Like me, you have probably run into this issue. And like me you probably treat your pup(s) as people. I often talk to mine and try to reason with them. Sometimes I try to bribe them with a treat.
Unfortunately, this never works for long. The bad behaviors usually return.
I’ve even reinforced bad behavior by giving treats – not on purpose, of course, it has become a habit as with many of my own bad habits I have created without understanding I have done so.
Every time this happened I got increasingly frustrated. Which led me on an epic quest for a real solution to why my dog won’t stop barking when I leave and why peeing in the house was also an issue.
I have tried many different approaches and methods and finally stumbled on an approach that made a HUGE difference for me and my dogs.
What worked, surprisingly, was learning Dog Psychology and understanding how to communicate with my dogs in a way that their brains really “get” it and can understand.
Help! My Dog Won’t Stop Barking When I Leave The House
We’ve all been there, worried about what the neighbors will think or if they’ll call the pet police because they think our dog’s excessive barking is out of control or indicative of something else going on.
Worry no more! I’ve got the help you need. Promise. And it doesn’t involve needing to cage your pup. I personally have never liked this tactic for my own dogs, but I understand it can work very well for some and in fact, a cage can be a safe place for others.
Today I’m going to show you a technique that will help you stop dog barking every time you leave the house in a simple way that doesn’t require you yelling at your dogs and is a great resource for how to train a dog not to bark.
And it all has to do with Dog Psychology.
In these videos for dogs barking, Doggy Dan (my favorite trainer) uses a short lead technique to get a very happy, very excited Boston Terrier named Bella to calm down and stop barking.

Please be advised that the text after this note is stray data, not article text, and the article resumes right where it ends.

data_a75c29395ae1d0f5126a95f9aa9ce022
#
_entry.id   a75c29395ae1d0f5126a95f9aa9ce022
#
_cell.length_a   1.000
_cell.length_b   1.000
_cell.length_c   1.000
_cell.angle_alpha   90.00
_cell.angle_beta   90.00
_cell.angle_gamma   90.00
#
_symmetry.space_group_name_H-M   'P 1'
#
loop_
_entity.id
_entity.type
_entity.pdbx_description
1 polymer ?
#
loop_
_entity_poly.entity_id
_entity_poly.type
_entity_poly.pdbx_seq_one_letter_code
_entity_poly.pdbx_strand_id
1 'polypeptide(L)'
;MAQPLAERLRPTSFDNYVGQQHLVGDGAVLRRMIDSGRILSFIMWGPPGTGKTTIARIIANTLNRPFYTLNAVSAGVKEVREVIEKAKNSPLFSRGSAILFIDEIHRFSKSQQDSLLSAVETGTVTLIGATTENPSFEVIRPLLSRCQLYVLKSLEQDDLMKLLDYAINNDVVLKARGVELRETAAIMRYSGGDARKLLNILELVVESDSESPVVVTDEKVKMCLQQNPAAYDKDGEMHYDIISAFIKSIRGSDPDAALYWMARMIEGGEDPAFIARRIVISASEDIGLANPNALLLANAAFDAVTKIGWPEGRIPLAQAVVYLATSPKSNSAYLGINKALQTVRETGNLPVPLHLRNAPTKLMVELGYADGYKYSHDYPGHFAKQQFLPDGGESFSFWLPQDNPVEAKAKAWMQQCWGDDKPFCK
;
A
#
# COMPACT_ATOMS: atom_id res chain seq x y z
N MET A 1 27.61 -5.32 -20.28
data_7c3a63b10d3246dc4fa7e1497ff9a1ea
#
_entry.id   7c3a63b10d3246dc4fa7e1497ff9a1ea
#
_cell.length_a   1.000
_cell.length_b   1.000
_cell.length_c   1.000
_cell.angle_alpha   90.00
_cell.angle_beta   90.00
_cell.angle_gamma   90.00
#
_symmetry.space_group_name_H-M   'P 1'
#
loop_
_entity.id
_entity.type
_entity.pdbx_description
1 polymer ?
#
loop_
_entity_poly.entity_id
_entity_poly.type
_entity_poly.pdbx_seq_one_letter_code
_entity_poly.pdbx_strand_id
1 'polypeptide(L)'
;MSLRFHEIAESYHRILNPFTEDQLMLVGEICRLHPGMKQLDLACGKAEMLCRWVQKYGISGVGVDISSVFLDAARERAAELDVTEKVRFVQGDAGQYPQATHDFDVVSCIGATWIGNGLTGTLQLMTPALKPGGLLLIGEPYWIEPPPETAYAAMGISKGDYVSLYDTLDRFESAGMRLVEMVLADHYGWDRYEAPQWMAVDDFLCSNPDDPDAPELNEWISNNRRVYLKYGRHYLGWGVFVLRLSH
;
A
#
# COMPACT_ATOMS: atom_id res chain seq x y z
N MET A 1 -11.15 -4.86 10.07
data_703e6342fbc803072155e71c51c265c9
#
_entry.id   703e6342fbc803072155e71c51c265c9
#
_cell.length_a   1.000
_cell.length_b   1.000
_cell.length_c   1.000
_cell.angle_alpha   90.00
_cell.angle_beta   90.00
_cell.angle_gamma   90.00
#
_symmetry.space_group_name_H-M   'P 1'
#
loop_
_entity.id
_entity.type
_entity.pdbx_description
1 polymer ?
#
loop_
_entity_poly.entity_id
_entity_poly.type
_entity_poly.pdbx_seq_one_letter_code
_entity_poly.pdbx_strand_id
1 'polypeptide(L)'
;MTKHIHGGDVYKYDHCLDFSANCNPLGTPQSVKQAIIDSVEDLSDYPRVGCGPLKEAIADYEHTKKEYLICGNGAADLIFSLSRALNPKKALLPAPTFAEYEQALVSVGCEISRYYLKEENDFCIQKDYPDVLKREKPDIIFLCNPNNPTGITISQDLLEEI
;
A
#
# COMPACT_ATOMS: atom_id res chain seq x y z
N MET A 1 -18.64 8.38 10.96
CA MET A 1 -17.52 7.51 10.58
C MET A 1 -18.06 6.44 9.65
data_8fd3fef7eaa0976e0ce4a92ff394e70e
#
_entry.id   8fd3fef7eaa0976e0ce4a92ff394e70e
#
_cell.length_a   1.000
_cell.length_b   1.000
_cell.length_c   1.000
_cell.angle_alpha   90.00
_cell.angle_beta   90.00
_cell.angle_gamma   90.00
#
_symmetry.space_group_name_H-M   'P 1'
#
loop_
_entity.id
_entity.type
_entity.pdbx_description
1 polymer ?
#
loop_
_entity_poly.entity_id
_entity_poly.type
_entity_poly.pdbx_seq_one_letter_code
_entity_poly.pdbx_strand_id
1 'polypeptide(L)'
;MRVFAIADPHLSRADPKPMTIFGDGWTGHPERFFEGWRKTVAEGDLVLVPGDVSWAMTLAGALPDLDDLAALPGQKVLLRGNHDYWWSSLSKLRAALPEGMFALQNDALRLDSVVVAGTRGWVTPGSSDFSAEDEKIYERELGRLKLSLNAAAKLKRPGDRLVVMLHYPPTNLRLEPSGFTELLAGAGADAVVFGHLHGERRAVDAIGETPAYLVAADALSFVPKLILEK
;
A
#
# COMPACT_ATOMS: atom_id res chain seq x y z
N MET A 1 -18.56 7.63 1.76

Video Case Study: How Do I Train My Dog to Stop Barking?
This video is about 4 minutes long and the transformation of little Bella (the Boston Terrier puppy) from excitable barking to being much calmer is just plain remarkable.
Here is a video that will help your “Bella”. Keep reading after the video because I’m going to break down the techniques for you.
While the short lead is VERY important to this technique being successful, what’s even MORE important is watching how the dogs react to Bella and using Dog Psychology instead of treating Bella like a person (I know how hard this is to do from experience).
Dog Training Tips for Barking – Video Breakdown
There are three main steps in this technique. It starts with observing what the other dogs do and how they react to one another.
Step 1: Calming a Barking Dog by Example
As humans we have a tendency to get louder when faced with loudness. So if someone is yelling at us, we usually yell back. It seems to be a built in response.
But notice in the video how the other dogs are reacting to Bella. They aren’t yelling back by barking, they’re actually ignoring her.